Senate backs postponement of diesel emissions requirements
A bill extending the state’s limitation on diesel engine emission requirements is one-third of the way to becoming law.
The state Senate recently passed Senate Bill 1030, which delays California Air Resources Board certification for diesel engines sold in the state through 2026. Sen. Michele Brooks, R-Crawford/Erie/Mercer/Warren, and Sen. Scott Hutchinson, R-Butler/Clarion/Forest/Venango/Warren, both voted in favor of the bill, which passed the Senate by a 31-18 vote.
The state Department of Environmental Protection had already suspended enforcement of the requirement temporarily on Nov. 8, 2021, through July 31, 2023. Senators are backing an additional three years suspension of the California emissions certification until new federal requirements are finalized.
“There are new regulations that will be coming out under the federal requirements by 2026, so it seems to make little sense to have maybe three years of imposing a regulation that only applies to California and Pennsylvania,” said Sen. Gene Yaw, R-Williamsport and sponsor of Senate Bill 1030. “That would obviously during that period of uncertainty cause significant problems for diesel engine sales in Pennsylvania when they could just go outside of Pennsylvania to a state that has not been involved with this California Air Resources Board requirement.”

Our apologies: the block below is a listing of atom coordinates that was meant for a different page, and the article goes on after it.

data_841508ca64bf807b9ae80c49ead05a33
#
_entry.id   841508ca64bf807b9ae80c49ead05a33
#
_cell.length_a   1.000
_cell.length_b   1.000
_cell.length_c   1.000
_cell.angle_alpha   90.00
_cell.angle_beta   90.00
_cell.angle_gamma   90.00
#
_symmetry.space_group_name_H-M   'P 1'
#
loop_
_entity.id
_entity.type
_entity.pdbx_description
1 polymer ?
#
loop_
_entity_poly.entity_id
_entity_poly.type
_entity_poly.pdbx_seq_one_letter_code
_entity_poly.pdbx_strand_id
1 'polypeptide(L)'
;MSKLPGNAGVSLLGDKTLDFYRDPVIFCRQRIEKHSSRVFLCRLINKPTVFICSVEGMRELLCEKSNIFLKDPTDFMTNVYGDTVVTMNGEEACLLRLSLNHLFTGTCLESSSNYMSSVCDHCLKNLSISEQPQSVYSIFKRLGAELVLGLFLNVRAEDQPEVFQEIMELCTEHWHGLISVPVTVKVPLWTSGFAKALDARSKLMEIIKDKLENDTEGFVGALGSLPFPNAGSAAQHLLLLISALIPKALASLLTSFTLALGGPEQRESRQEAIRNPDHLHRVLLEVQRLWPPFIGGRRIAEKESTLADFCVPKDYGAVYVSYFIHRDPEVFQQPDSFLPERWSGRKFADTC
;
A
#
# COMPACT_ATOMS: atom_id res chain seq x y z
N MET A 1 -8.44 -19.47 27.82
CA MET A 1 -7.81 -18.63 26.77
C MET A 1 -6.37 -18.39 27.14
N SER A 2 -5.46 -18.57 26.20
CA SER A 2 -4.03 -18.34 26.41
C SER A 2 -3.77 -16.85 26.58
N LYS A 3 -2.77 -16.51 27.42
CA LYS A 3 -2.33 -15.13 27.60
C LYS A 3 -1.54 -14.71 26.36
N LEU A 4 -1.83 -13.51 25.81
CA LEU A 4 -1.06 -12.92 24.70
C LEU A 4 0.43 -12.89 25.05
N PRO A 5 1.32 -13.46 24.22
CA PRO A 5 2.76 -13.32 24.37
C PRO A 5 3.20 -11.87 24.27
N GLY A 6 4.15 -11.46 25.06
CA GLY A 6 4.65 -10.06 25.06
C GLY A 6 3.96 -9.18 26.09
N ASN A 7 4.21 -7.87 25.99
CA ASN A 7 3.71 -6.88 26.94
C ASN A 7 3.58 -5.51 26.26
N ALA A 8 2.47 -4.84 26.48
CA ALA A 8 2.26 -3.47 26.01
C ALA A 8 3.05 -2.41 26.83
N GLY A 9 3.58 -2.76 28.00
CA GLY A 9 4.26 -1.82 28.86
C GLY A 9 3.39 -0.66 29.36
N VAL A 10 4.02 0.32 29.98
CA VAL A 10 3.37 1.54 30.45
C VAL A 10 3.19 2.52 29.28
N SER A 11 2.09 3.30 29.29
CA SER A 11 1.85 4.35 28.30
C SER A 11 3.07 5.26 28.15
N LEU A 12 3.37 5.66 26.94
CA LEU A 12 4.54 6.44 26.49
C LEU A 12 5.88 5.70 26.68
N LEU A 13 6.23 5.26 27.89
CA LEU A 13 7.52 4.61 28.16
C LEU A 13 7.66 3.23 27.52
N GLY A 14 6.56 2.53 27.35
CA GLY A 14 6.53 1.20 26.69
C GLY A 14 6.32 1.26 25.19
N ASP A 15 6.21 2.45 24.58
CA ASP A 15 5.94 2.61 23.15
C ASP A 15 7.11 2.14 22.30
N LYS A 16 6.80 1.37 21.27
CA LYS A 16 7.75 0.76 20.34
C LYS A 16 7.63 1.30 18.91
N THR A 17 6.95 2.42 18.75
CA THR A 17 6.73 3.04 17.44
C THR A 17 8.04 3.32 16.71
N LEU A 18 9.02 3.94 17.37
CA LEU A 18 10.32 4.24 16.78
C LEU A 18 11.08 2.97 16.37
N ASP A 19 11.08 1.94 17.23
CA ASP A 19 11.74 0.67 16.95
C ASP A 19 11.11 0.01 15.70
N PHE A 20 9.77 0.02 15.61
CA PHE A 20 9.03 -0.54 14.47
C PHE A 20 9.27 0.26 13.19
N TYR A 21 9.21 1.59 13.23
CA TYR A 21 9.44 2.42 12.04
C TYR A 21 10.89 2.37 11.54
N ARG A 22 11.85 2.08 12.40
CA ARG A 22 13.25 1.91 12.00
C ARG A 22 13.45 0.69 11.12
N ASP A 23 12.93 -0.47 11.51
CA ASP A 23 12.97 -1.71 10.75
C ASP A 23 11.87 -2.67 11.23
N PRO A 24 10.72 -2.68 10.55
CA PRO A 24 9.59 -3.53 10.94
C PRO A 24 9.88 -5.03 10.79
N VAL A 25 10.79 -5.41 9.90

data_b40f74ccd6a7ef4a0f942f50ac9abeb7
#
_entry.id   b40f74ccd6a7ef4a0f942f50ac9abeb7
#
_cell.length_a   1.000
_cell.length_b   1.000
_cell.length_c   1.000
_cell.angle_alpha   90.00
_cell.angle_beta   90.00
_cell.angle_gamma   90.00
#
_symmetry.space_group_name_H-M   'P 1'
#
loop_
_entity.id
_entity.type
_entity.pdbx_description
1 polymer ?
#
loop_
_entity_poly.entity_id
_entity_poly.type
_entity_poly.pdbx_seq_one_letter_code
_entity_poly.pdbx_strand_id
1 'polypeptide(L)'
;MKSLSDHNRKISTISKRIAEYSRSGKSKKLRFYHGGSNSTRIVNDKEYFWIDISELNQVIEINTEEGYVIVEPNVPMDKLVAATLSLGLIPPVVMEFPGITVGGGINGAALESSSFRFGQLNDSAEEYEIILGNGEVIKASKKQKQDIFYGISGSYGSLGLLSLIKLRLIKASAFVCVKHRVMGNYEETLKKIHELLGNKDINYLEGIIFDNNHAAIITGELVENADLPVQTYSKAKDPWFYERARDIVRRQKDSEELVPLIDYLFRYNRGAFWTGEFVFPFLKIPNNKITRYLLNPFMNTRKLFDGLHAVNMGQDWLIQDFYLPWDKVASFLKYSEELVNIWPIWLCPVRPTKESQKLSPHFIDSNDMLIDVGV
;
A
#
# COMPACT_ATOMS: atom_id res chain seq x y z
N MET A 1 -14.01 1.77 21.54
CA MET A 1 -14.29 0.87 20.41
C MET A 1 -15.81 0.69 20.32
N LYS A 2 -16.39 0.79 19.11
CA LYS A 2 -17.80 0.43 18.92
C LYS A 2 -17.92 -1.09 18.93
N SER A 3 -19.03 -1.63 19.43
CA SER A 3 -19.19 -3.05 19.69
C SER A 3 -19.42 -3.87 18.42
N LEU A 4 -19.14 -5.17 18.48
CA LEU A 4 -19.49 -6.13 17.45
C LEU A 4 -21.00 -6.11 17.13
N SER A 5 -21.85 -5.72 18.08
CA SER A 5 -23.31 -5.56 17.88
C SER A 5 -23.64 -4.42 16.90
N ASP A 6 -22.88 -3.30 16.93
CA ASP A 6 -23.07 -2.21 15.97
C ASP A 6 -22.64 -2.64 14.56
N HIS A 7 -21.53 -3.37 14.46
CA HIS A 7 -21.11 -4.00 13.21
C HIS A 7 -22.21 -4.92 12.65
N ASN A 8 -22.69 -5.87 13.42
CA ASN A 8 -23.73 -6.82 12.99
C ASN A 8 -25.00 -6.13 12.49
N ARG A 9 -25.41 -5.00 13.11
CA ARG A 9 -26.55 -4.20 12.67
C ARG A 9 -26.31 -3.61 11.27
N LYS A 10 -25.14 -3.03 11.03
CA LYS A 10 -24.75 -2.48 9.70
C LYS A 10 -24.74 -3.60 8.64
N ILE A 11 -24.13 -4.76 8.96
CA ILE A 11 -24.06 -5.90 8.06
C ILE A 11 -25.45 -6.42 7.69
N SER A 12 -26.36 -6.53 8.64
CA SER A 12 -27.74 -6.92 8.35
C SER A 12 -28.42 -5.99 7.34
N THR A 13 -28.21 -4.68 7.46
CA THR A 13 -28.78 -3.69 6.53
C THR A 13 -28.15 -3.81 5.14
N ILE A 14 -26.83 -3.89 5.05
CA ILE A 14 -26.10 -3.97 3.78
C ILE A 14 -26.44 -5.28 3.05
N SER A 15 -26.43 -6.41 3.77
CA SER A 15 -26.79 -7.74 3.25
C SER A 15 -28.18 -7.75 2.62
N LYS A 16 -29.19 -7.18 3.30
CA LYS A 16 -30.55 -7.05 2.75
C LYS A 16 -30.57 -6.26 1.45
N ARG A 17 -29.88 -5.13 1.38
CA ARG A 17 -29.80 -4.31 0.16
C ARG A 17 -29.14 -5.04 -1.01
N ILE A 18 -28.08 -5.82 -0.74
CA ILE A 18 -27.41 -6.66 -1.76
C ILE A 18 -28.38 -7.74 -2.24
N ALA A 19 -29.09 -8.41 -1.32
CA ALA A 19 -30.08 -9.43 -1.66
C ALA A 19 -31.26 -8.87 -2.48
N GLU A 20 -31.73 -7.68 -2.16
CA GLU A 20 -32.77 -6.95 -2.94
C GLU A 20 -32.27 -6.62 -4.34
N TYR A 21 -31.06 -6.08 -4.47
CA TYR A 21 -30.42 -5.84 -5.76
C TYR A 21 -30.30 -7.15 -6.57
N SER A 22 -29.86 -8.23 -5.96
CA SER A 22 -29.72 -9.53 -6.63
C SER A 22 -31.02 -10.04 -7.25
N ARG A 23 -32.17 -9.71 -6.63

There are 14 states following California emissions rules, including New York, Connecticut and Virginia. Federal emissions standards tend to be easier to meet than the California standards.
Yaw said in his legislative memorandum that ending the CARB certification requirement could save individuals and businesses thousands of dollars on the purchase price of diesel engines. The legislation has no effect on compliance with existing federal regulations.
The “Risk Reduction Plan to Reduce Particulate Matter Emissions from Diesel-Fueled Engines and Vehicles,” approved by CARB in September 2000, set goals to reduce diesel emissions in California by 75% by 2010 and 85% by 2020. Ongoing CARB initiatives for new and in-use engines aim to reduce ambient ozone, particulate matter and air pollution to levels protective of public health by the mid-2030s in all urban areas, and to eventually transform all vehicles on- and off-road to zero emissions.
“What this would do is it would require Pennsylvania to comply with all federal requirements,” Yaw said. “There are no changes along those lines. It just takes out the uncertainty of complying with the California Air Resources Board.”